“We parents and guardians have to be very careful. When someone approaches you and wants to take your child abroad to work and they aren’t going through the right channels, don’t be afraid to ask them why aren’t they going through the right channels,” said Besigye. He also noted that the reason why parents and guardians don’t ask these questions is that they don’t know.

“We need to thoroughly ask questions but we are not asking these questions because we don’t know because we only hear one side of the story which is always the good side,” says Besigye.

Like other panelists, Besigye also suggested that the government sensitizes the public. That they need to always put stories of trafficking out to the public so as to teach people how to ask critical questions because if they don’t ask these questions the problem of trafficking isn’t going away and it will get worse. He adds that the youths that want to go abroad to work follow legal channels, use licensed labor organizations with criteria & legal documents, as well as sign legit contracts.

When it comes to social media he noted that anyone using these platforms should become responsible —and that glorying fakeness really needs to have a cup placed on it. “At this point, I think now it’s incumbent on every use of social media to exercise this portion.”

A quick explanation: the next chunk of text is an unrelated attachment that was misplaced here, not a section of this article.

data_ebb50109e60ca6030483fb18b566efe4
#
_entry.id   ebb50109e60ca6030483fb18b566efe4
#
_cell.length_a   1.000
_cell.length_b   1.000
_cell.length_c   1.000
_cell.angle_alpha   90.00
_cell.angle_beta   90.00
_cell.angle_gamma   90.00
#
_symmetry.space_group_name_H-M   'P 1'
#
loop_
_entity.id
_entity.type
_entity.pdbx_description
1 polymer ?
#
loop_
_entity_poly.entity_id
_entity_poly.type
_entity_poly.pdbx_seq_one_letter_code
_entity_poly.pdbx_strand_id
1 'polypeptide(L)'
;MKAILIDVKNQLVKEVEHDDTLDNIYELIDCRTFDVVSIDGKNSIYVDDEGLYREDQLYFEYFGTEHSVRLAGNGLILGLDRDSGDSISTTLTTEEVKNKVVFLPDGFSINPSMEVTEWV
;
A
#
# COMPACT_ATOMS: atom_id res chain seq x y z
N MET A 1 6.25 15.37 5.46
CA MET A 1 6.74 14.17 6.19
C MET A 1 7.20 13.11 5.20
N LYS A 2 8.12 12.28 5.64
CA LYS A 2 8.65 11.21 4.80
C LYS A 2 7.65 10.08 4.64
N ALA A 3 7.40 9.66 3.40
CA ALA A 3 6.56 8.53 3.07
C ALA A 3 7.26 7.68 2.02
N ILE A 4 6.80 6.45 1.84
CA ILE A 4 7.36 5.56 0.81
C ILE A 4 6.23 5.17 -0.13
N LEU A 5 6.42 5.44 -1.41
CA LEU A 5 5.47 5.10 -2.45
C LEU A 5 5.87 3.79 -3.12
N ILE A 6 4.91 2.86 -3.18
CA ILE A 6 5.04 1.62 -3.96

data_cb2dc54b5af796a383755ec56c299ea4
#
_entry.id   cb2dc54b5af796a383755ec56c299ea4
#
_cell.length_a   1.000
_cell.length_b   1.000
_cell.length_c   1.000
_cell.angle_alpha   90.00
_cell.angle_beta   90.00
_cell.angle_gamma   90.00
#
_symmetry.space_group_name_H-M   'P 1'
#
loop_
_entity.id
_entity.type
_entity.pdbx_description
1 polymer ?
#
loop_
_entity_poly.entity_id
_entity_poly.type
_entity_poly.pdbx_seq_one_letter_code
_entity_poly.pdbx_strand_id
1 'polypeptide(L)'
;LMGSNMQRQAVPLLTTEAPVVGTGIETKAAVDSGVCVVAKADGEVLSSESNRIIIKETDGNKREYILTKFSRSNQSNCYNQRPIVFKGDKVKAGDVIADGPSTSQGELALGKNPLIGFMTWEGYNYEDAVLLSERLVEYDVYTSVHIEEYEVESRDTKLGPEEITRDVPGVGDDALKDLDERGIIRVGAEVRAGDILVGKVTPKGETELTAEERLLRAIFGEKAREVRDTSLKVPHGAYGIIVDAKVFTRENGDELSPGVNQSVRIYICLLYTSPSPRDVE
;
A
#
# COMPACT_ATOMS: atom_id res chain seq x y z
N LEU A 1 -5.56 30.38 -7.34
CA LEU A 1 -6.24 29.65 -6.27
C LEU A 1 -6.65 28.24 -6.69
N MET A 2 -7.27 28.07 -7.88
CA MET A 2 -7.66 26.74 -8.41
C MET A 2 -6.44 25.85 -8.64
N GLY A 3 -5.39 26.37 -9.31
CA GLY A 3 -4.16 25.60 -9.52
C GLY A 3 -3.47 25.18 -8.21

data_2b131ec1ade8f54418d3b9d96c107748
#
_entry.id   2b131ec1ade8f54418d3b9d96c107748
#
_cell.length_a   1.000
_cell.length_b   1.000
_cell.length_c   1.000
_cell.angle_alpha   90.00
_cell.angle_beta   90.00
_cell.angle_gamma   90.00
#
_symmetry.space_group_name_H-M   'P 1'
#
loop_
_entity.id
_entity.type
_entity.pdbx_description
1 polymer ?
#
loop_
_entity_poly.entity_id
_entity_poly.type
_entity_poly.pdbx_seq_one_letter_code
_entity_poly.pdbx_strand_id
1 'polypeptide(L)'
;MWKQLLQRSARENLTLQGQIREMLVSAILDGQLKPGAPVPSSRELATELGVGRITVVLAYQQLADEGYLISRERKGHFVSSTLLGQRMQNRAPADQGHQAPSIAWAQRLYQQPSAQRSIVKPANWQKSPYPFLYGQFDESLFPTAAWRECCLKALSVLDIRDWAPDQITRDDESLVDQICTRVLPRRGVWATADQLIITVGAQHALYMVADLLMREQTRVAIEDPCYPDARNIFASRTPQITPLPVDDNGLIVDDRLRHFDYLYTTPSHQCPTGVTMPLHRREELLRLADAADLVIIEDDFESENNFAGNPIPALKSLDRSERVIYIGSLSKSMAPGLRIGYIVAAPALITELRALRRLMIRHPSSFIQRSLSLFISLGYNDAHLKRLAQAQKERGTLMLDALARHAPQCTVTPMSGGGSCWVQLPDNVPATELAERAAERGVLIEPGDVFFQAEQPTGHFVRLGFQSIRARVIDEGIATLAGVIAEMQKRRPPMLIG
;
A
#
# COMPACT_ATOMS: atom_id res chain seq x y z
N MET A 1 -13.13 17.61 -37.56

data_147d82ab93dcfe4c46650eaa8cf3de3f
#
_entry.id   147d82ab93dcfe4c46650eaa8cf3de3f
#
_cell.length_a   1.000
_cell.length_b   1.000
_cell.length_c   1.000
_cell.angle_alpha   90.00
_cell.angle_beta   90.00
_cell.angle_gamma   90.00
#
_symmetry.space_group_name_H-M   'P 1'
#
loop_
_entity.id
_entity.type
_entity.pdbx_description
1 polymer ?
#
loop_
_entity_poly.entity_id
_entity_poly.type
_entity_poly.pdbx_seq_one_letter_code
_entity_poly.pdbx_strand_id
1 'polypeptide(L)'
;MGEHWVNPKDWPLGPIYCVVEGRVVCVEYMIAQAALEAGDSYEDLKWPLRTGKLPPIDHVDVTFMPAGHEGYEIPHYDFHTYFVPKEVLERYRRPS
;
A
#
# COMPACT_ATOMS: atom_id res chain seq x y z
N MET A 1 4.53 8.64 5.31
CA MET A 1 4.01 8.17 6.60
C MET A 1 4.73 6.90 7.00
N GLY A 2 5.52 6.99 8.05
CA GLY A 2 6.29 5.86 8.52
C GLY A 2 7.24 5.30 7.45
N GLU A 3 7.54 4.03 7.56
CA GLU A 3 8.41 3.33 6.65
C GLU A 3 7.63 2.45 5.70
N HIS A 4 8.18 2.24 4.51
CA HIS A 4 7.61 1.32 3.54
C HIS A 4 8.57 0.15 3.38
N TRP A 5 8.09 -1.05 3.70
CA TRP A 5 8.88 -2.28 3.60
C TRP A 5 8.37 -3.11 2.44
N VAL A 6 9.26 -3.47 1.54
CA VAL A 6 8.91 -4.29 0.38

Concluding the panel session, Ojok suggested that to tackle these digital threats, every stakeholder must be involved. “Rural communities and classified minority groups should be involved in such discussions so that they can be aware of threats and protect themselves from being victims of trafficking, violence, extremism, and radicalization,” he says.

Over 34 speakers who include lecturers, journalists, researchers, ambassadors, doctors, communication experts, advocates, politicians, entrepreneurs, feminist writers, activists gathered at the conference and discussed Social media & elections in Africa, Citizen journalism vs digital newsrooms, Digital diplomacy, Impact of social media on mental health, The rise of global social movements & social media, and Re-framing the climate change agenda on social media, among others.

You can watch the event on YouTube. Links to the events, RECAP – DAY ONE and RECAP – DAY TWO.